law-abiding people, and it would be a great blessing to this country if some more of our towns and cities were inhabited with some of the same material. There would be no occasion of having any lawyers, poor-houses, jails, etc.
The people, as at Beaver, brought edibles, and particularly the ladies (God bless these dear angels). I cannot praise them too much. They seemed to be the only people who care and look into the welfare and comfort of the soldiers.
I find the people here are great friends of Gen. Scott. They asked many questions in regard to his removal, and the opinions of soldiers of Gen. Scott. They were answered by the soldiers (as at many other places), speaking in the highest terms of Gen. Scott as a leader, and of his victorious campaign in Mexico; the many obstacles and embarrassments, which were constantly thrown in his way by our jealous government, were all done for the purpose of breaking down Gen. Scott's popularity and fair name. We also style it outrageous, unjust and infamous; a reproach to our civilization; a stigma of the deepest dye to our government forever.
The steamboat bell now rung for all to get on board; after which we started without waiting for the arrival of the "Jewess." We soon came in sight of the smoky city Pittsburgh; at which city we arrived at 4 o'clock, p.m. Here we found steamboats, and other water crafts; as well as all along the wharves for miles the citizens had gathered. Also the housetops, doorways, windows, etc., were crowded to see the heroes of the Mexican war. The bands on the steamboats were playing stirring pieces; winding up with "Sweet Home." The cheering and firing of cannons and other firearms was immense. The people were wild with enthusiasm.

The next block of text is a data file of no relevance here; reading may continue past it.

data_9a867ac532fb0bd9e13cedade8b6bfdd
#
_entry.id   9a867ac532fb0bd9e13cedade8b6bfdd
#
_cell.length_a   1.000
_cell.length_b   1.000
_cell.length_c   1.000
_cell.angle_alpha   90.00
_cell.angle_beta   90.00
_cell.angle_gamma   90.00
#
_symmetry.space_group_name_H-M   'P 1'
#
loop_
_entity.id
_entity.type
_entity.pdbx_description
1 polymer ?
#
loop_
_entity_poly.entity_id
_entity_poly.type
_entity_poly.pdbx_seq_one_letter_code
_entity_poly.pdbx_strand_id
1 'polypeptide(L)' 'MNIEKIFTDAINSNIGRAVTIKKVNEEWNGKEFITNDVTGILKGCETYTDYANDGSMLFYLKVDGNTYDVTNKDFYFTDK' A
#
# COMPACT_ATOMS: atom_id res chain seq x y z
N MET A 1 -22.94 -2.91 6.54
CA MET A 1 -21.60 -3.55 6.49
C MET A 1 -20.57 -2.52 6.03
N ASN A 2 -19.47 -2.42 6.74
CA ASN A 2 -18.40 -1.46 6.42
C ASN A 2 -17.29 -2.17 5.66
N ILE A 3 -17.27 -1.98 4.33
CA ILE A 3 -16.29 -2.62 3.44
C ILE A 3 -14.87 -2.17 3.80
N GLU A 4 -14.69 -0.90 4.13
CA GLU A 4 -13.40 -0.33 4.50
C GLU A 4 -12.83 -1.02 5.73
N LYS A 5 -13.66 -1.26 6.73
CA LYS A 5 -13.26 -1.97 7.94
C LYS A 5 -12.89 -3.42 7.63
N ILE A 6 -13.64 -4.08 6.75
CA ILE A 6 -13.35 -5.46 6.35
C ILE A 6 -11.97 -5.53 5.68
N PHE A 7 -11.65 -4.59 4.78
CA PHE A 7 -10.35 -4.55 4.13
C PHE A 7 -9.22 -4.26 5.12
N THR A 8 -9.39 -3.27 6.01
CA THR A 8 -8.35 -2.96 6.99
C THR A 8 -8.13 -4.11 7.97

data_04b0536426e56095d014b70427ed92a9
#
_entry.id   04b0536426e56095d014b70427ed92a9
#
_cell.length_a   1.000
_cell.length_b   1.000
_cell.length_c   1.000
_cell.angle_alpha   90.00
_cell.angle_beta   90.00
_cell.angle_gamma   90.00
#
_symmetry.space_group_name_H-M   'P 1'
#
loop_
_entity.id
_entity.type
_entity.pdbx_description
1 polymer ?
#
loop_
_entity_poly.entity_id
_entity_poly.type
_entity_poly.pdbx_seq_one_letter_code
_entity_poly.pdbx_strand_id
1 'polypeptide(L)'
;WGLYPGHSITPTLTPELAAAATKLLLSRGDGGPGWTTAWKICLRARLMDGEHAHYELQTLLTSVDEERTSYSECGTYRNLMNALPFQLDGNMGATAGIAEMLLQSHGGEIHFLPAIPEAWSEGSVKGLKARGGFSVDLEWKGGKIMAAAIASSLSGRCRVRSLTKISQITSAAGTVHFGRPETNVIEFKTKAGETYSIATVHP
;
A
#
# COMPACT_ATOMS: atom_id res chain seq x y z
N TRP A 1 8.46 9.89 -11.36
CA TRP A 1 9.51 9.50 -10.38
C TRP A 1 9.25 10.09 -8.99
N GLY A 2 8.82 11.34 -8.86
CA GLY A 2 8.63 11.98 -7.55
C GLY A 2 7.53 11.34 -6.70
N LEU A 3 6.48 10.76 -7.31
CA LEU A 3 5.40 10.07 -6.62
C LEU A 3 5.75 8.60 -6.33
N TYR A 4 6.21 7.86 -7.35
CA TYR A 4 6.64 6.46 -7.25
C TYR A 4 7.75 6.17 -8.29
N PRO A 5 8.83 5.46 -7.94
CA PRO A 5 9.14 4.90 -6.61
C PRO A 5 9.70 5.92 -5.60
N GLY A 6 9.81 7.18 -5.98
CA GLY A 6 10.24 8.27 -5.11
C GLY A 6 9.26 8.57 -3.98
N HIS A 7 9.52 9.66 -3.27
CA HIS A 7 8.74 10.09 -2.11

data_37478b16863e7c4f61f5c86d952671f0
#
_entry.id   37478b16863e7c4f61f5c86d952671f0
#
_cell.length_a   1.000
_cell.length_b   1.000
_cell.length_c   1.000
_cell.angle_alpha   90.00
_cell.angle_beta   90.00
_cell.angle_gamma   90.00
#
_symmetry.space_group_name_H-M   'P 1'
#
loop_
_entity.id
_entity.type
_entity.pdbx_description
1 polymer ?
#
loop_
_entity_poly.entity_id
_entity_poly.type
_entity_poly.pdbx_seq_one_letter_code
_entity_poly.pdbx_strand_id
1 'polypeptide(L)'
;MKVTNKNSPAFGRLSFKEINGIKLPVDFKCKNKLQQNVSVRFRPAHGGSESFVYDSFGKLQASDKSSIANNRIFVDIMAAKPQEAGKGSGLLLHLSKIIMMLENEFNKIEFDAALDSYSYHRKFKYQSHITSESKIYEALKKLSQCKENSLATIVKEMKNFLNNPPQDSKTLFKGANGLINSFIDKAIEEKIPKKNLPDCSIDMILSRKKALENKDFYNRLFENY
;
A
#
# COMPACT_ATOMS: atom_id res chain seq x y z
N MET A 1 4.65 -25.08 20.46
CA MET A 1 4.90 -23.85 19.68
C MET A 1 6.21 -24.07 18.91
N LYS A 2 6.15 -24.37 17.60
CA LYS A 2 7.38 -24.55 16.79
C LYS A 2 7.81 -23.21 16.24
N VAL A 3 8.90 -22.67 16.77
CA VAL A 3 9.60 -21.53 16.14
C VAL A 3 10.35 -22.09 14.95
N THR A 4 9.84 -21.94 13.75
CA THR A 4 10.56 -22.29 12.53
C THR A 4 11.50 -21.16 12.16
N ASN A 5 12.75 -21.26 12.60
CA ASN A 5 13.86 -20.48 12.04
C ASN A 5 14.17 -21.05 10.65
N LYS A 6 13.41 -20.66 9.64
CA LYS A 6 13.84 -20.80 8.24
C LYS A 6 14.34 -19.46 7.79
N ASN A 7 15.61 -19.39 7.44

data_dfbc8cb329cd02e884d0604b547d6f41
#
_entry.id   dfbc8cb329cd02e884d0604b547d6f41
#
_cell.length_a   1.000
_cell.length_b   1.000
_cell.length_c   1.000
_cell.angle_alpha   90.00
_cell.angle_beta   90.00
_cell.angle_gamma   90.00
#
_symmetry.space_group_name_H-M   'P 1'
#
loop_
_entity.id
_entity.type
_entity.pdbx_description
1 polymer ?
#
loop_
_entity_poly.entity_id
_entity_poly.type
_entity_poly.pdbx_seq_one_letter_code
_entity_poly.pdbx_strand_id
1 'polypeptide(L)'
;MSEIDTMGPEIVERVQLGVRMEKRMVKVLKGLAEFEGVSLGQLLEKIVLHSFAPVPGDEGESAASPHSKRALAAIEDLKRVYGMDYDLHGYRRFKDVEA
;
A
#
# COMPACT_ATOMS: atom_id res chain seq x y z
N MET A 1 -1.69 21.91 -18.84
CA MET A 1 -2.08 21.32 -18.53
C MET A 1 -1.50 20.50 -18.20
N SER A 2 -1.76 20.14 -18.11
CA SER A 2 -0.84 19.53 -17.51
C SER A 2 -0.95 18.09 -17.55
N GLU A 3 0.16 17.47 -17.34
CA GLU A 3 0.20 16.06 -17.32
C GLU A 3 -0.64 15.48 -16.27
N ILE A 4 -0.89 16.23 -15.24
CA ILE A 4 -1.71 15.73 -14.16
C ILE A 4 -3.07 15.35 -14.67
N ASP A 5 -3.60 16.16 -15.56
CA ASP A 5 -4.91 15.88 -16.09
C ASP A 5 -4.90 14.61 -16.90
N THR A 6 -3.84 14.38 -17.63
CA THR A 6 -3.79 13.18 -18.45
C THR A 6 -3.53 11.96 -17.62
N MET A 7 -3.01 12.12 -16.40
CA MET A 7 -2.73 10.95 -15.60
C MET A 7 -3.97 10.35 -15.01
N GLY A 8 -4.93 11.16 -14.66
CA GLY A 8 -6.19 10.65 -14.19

Before we were fastened to the wharf we were met by our Captain, William F. Small, who was was greeted with hearty cheers from his old company. We were all much pleased in seeing him again. He made a little interesting speech to the soldiers.